Excerpt from Forbes
Contributed by Edward Siedle
Earlier this month, the forensic investigation of the $90 billion-plus State Teachers Retirement System of Ohio commissioned by the Ohio Retired Teachers Association and performed by my firm, was completed. The damning preliminary findings have now been reported to Ohio legislators, regulators and law enforcement.
The report concluded the state pension has long abandoned transparency; legislative oversight of the pension has utterly failed; Wall Street has been permitted to pocket lavish fees without scrutiny; investment costs and performance may have been misrepresented; and failure to monitor conflicts may have undermined the integrity of the investment process, as billions that could have been used to pay retirement benefits promised to teachers have been squandered.
Within days of the forensic report’s release, STRS staff hastily penned a response which cited the many experts the pension pays handsomely for guidance, even as it failed to address any of the serious deficiencies noted. For example, the staff did not dispute that a fiduciary performance audit and an actuarial audit of the pension had not been completed in the past 10 years—as required under applicable law—and the two audits were already 5 years overdue. No defense was offered for paying $143 million in investment fees to costly private equity managers on committed, uninvested capital—money for doing nothing. The fact that STRS apparently does not monitor all the investment fees it pays to Wall Street for reasonableness, or external investment consultant conflicts of interest consistent with its fiduciary duties, was ignored.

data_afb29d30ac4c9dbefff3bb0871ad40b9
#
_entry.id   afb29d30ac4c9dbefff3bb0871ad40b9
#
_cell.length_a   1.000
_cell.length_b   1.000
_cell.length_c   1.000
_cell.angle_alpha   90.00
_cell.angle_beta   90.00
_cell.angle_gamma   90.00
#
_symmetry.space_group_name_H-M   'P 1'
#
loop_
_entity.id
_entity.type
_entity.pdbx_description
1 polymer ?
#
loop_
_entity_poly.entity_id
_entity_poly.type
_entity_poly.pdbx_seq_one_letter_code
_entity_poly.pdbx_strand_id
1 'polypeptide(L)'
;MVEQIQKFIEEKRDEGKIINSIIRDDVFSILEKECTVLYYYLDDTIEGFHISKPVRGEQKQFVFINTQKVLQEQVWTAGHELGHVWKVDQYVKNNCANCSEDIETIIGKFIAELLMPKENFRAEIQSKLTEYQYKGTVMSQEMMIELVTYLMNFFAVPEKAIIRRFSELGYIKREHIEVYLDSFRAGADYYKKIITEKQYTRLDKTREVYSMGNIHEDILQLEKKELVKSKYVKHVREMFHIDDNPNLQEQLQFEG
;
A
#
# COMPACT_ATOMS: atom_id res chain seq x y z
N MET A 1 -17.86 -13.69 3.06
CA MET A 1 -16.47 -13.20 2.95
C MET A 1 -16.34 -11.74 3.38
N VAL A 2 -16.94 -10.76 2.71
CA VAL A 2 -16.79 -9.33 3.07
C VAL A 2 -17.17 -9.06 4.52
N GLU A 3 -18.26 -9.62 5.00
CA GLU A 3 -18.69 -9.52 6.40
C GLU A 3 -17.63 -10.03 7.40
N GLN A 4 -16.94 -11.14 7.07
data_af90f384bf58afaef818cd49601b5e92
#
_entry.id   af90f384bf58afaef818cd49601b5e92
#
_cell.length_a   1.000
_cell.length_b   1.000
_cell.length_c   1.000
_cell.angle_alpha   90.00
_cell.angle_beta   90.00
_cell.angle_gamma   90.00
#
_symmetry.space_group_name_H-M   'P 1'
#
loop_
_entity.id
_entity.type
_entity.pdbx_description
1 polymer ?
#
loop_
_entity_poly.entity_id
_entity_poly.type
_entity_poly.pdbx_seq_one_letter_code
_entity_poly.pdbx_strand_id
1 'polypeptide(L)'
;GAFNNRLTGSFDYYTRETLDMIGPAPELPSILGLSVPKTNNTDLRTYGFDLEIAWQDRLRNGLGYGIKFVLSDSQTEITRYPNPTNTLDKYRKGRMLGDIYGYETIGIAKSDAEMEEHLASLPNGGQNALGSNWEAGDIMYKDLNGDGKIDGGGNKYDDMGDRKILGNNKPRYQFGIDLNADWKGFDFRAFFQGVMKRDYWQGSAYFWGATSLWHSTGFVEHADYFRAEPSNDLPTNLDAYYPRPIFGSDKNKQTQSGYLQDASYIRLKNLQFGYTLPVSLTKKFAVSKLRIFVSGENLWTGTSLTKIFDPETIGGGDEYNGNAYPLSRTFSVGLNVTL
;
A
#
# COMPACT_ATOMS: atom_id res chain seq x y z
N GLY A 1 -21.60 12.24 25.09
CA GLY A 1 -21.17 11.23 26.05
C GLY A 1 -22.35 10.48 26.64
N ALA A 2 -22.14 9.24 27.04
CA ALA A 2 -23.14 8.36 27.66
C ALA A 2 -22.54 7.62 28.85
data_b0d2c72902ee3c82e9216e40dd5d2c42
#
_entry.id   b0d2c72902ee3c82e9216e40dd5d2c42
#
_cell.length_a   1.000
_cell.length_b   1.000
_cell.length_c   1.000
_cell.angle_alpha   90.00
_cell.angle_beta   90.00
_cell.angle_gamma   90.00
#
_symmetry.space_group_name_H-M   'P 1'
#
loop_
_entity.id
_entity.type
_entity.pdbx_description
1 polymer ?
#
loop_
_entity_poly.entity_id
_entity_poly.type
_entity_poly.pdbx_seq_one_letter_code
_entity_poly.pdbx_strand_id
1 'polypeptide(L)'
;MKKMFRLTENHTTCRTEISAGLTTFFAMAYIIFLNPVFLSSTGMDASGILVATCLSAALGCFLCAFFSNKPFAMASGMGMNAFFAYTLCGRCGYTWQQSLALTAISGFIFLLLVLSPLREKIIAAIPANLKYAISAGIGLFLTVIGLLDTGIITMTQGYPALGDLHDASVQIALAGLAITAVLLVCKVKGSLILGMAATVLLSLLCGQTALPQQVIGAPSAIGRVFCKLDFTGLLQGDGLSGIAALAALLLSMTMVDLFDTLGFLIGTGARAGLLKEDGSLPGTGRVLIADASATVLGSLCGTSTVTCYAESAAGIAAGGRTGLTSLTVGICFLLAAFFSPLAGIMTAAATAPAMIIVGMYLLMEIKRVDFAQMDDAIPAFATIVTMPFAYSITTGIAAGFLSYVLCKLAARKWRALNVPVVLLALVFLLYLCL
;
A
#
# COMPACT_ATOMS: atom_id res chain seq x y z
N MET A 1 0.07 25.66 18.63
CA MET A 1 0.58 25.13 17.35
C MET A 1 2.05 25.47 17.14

While STRS staff was quick to broadly reassure pension stakeholders all was kosher at the pension, the majority of the pension board stated at the most recent June meeting they were not prepared to discuss the report because they had not had enough time to even read it.
I’m sorry, but it’s not like 128-page forensic expert reports of $90 billion-plus pensions, commissioned by thousands of stakeholders happen everyday. You’d think all board members would have immediately made time to at least read the report—especially before permitting staff to publicly respond on their behalf.